761 The Hunting Dog Of Sicily

by   David Hancock

 A specialist on rabbit and hare, but so silent a hunter it can catch unwary feathered game too, this 18”, 23lb Sicilian Greyhound is largely unknown to British sportsmen, yet now has a small enthusiastic bunch of supporters here, where there are now around fifty. Officially recognised as the Cirneco dell’Etna, it has been linked with the foothills of Mount Etna in Sicily for many centuries. Resembling a reduced Pharoah Hound, being fawn, in all shades, with white markings permissible, it reminds me more of the Cretan Hound, but is much like the other podencos of the Mediterranean littoral. I have seen similar hunting dogs in Corsica, with the smallest variety of the Portuguese Podengo also being utilised by hunters in a comparable fashion. Rather like its sister breeds from that part of the world, the Cirneco dell’Etna has superb hearing, aided no doubt by the bat-ears, and really durable feet, a basic feature so overlooked by many lurcher breeders here.

 Talking to an enthusiastic Italian breeder at a World Dog Show about the breed, he described them in his fractured English as a Trotting Sleuth Hound, meaning not an active Bloodhound but a tracking dog with an effortless trotting gait in the hunting field, backed by ‘infinite versatility’. He stressed their remarkable hearing, based on extremely sensitive ears, highly mobile ears, which can act independently, each one responding separately to the noise most acute on that side. He was proud of their field capability ahead of their appearance, waxing eloquent about the field trials available in the breed. Perhaps fanciers like him have ensured that the breed is still very much a sporting one, not mainly an exhibitor’s dog.

 These Sicilian hounds have their own field trial regulations, covering shooting over game and trials without guns. Around 150 hounds are newly registered there each year. It is worth noting that their field trial regulations stipulate that: Dogs that do not make a tenacious effort in their work; that hesitate on a scent trail; that are distracted and do not cover the ground designated for their turn within the first five minutes will be eliminated. They are used to working with ferrets and at 46 to 50 cms (18 to 20 inches) lack the legginess of the 22 to 29 inch Ibizan Hound, but display a squarer torso than the similar Pharoah Hound. Like the Cretan Hound they use an effortless energy-conserving trot in the hunt, relying more on their remarkable agility, superb hearing, keen sense of smell and lightning-fast reactions than sheer speed. Crossed with a Whippet, their blood would have much to contribute to our hunting dog scene, although I’m not sure that their bat-ears wouldn’t have problems in a climate famous for cold winds. 

 Dutch hound expert Leo Bosman links this breed with historic references to the Cane Cireneico, the dog of Cyrenaica, or eastern Libya of today, hinting at a desert origin. But others have held that the breed title comes from the Latin, cernere, to sift or separate (as in our word discern) or seek out or ‘sniff out’ its prey. Cyrenaica was based on the ancient Greek and then Roman city of Cyrene, with close trading links between Greece, Rome and the north African littoral. Sicily would be the closest part of Italy to Africa. Our word gazehound, using the original meaning of the word ‘gaze’, means apar force hound, shows how a name alone can indicate the function of hunting at force in a pack, as opposed to sighthounds that hunted by speed either singly or as a brace. The two words gazehound and sighthound are not synonymous. The Cirneco dell’Etna could have been ‘the hunting dog from the Etna area that fastened on to its prey using sight and scent’. Old breed names can usually be linked with function, as our pointers, setters, terriers, bouviers and retrievers all demonstrate.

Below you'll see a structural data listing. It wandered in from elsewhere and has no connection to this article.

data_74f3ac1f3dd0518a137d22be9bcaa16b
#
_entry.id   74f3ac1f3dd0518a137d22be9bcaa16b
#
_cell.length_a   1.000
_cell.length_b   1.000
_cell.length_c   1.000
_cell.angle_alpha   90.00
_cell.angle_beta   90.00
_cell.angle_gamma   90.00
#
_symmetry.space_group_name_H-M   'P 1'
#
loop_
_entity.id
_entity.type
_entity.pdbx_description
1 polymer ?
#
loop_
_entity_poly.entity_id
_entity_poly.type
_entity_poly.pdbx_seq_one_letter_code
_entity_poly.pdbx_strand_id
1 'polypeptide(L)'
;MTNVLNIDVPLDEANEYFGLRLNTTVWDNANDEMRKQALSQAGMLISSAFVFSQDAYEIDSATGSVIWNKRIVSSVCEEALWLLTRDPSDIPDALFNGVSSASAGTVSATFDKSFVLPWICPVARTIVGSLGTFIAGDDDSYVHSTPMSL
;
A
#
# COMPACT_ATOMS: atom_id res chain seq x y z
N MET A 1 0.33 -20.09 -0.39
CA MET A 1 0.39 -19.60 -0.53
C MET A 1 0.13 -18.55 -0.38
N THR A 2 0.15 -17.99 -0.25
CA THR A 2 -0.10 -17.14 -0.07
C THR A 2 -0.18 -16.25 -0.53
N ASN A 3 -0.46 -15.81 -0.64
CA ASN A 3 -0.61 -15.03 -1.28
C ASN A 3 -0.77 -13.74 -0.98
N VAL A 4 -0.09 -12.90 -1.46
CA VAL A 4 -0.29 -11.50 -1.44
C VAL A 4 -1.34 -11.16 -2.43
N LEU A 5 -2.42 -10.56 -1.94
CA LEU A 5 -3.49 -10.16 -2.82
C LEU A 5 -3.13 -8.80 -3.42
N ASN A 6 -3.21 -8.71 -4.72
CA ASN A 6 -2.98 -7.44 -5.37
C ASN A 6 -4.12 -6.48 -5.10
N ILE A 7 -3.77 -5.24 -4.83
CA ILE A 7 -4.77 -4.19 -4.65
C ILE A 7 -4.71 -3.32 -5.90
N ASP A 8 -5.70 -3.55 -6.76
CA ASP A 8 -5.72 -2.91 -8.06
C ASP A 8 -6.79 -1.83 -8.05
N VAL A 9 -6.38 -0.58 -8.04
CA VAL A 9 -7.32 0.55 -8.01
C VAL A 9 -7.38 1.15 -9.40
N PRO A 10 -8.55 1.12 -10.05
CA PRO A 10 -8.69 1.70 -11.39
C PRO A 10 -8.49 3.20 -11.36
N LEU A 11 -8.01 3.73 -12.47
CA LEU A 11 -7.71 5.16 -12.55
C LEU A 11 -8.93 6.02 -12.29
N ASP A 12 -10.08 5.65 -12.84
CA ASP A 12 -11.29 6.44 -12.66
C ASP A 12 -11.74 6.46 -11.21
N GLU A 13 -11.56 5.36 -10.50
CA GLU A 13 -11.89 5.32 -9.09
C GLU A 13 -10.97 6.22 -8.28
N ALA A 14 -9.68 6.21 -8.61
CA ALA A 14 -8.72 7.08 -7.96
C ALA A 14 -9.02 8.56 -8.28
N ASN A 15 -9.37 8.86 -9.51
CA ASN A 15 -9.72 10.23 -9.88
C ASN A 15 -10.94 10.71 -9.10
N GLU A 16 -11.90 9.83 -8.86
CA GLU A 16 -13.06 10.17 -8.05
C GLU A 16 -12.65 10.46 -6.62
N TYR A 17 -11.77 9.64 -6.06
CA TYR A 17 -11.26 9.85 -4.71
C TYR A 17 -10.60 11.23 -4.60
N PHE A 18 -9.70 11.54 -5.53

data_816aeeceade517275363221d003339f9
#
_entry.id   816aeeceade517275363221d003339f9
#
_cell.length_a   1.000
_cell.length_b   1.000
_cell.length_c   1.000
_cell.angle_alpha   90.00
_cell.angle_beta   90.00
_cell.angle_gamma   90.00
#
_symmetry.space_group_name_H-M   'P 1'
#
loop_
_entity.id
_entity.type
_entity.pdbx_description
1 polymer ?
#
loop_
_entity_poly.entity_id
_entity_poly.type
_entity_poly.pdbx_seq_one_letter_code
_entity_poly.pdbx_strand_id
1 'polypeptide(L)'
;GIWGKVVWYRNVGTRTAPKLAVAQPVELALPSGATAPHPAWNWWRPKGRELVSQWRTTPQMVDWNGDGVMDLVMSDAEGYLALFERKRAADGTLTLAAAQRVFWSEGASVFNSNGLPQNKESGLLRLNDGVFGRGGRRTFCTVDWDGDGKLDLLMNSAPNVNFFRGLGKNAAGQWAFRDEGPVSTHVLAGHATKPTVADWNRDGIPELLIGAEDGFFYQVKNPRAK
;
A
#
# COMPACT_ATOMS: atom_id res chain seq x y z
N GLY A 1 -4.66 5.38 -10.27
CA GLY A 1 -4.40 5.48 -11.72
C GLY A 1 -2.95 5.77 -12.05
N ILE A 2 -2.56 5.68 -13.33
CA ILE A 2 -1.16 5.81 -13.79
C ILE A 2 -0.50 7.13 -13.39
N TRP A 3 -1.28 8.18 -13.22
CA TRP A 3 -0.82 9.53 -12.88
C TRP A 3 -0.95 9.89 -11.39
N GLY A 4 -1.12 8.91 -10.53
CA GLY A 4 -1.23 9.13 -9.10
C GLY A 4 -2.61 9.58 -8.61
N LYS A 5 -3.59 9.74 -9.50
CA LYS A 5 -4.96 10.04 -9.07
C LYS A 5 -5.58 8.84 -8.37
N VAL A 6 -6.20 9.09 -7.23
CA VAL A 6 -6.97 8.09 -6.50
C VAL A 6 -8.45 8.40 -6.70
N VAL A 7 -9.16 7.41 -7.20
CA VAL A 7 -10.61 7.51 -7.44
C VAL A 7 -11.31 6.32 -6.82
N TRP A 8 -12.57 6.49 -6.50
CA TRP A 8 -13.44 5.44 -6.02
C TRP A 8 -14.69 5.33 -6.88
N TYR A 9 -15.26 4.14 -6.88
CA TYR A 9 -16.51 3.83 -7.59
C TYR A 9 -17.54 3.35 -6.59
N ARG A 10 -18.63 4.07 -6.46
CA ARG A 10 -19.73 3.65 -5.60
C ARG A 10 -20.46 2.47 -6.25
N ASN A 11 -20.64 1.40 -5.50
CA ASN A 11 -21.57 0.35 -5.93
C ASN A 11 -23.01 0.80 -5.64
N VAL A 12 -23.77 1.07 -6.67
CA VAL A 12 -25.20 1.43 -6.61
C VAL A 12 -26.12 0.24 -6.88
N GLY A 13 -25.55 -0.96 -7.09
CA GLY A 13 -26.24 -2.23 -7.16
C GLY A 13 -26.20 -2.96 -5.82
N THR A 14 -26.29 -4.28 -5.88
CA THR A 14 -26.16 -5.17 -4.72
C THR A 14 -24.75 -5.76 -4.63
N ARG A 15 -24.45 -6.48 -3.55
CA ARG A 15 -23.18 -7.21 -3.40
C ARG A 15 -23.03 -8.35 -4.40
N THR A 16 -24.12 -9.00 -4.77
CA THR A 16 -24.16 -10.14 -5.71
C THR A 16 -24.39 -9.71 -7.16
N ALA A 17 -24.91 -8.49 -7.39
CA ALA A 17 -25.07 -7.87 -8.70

It’s of interest that in Hutchinson’s Dog Encyclopaedia of 1934, a 3 volume summary of dog knowledge at that time, reference is made to the breed: “The Cernecchi are undoubtedly the Sicilian Segugi”- the latter being the racy, long-eared  and drop-eared, 22”, 50lb hunting dogs, used on rabbit, hare and even boar, of mainland Italy. But going on to state “They are not coursing dogs, like Greyhounds, neither are they retrievers, or dogs going to ground, although many sportsmen use them for hunting rabbits.” This coverage points out that Sicilian sportsmen made use of a hybrid between the Cernecco and a pointing dog, used with ferrets and hunting with guile rather than speed. Sounds like a Sicilian lurcher to me! But today the purebred Sicilian hunting dog is worth a glance by sportsmen here.

 Rigorously selected over centuries to hunt on terrain formed by volcanic lava, in extreme heat and in pursuit of an often under-rated quarry, the humble rabbit, this breed is robust mentally, physically hardy and relatively free from inherited defects. I have concerns about their being bred by non-hunting owners to resemble Italian Greyhounds – with the dreaded hackney front action favoured, and over their being bred bigger by some show-ring fanciers – to resemble small Pharoah Hounds, spoiling breed type. Abroad the breed is recognised as a ‘primitive type’ not as a sighthound. They are much more than sighthounds in the hunting field, sheer speed alone being of limited value in their hunting grounds. You could argue too that our lazy division of hounds into just two categories, sight and scent-hounds, is in itself somewhat ‘primitive’. We should always recognise diverse talents in hunting dogs, and this little breed has talent in abundance. The early imports into Britain appear to be in good hands and that is very good news indeed. This is a hunting breed that really deserves to prosper.